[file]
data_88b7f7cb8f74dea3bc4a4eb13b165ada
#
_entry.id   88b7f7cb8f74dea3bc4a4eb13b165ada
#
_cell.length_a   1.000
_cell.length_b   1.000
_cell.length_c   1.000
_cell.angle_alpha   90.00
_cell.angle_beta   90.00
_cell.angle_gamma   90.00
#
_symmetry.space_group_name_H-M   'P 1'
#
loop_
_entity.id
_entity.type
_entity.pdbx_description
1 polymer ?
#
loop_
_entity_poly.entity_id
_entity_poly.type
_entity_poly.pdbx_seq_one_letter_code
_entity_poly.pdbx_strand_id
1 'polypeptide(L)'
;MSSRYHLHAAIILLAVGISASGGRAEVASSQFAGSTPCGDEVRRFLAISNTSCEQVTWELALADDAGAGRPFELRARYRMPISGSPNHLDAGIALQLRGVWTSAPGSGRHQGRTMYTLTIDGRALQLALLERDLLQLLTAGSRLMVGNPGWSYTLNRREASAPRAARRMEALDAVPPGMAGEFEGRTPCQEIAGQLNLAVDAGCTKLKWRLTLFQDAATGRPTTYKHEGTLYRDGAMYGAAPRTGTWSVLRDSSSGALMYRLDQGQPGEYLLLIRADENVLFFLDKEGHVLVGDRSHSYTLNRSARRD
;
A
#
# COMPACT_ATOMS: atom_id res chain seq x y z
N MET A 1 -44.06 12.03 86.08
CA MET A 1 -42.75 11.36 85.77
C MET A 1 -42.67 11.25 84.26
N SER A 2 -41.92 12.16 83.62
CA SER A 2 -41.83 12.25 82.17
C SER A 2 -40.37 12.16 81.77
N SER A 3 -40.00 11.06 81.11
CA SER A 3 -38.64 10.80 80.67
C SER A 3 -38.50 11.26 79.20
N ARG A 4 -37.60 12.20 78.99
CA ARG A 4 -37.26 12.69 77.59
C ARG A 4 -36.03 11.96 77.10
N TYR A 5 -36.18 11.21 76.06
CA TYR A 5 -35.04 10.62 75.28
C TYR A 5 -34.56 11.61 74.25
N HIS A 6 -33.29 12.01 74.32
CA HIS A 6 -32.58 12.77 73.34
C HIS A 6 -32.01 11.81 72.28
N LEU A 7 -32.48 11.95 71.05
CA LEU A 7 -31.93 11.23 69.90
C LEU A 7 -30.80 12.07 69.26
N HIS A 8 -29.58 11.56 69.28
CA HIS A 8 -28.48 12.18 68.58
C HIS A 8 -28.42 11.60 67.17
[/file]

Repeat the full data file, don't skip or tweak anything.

data_88b7f7cb8f74dea3bc4a4eb13b165ada
#
_entry.id   88b7f7cb8f74dea3bc4a4eb13b165ada
#
_cell.length_a   1.000
_cell.length_b   1.000
_cell.length_c   1.000
_cell.angle_alpha   90.00
_cell.angle_beta   90.00
_cell.angle_gamma   90.00
#
_symmetry.space_group_name_H-M   'P 1'
#
loop_
_entity.id
_entity.type
_entity.pdbx_description
1 polymer ?
#
loop_
_entity_poly.entity_id
_entity_poly.type
_entity_poly.pdbx_seq_one_letter_code
_entity_poly.pdbx_strand_id
1 'polypeptide(L)'
;MSSRYHLHAAIILLAVGISASGGRAEVASSQFAGSTPCGDEVRRFLAISNTSCEQVTWELALADDAGAGRPFELRARYRMPISGSPNHLDAGIALQLRGVWTSAPGSGRHQGRTMYTLTIDGRALQLALLERDLLQLLTAGSRLMVGNPGWSYTLNRREASAPRAARRMEALDAVPPGMAGEFEGRTPCQEIAGQLNLAVDAGCTKLKWRLTLFQDAATGRPTTYKHEGTLYRDGAMYGAAPRTGTWSVLRDSSSGALMYRLDQGQPGEYLLLIRADENVLFFLDKEGHVLVGDRSHSYTLNRSARRD
;
A
#
# COMPACT_ATOMS: atom_id res chain seq x y z
N MET A 1 -44.06 12.03 86.08
CA MET A 1 -42.75 11.36 85.77
C MET A 1 -42.67 11.25 84.26
N SER A 2 -41.92 12.16 83.62
CA SER A 2 -41.83 12.25 82.17
C SER A 2 -40.37 12.16 81.77
N SER A 3 -40.00 11.06 81.11
CA SER A 3 -38.64 10.80 80.67
C SER A 3 -38.50 11.26 79.20
N ARG A 4 -37.60 12.20 78.99
CA ARG A 4 -37.26 12.69 77.59
C ARG A 4 -36.03 11.96 77.10
N TYR A 5 -36.18 11.21 76.06
CA TYR A 5 -35.04 10.62 75.28
C TYR A 5 -34.56 11.61 74.25
N HIS A 6 -33.29 12.01 74.32
CA HIS A 6 -32.58 12.77 73.34
C HIS A 6 -32.01 11.81 72.28
N LEU A 7 -32.48 11.95 71.05
CA LEU A 7 -31.93 11.23 69.90
C LEU A 7 -30.80 12.07 69.26
N HIS A 8 -29.58 11.56 69.28
CA HIS A 8 -28.48 12.18 68.58
C HIS A 8 -28.42 11.60 67.17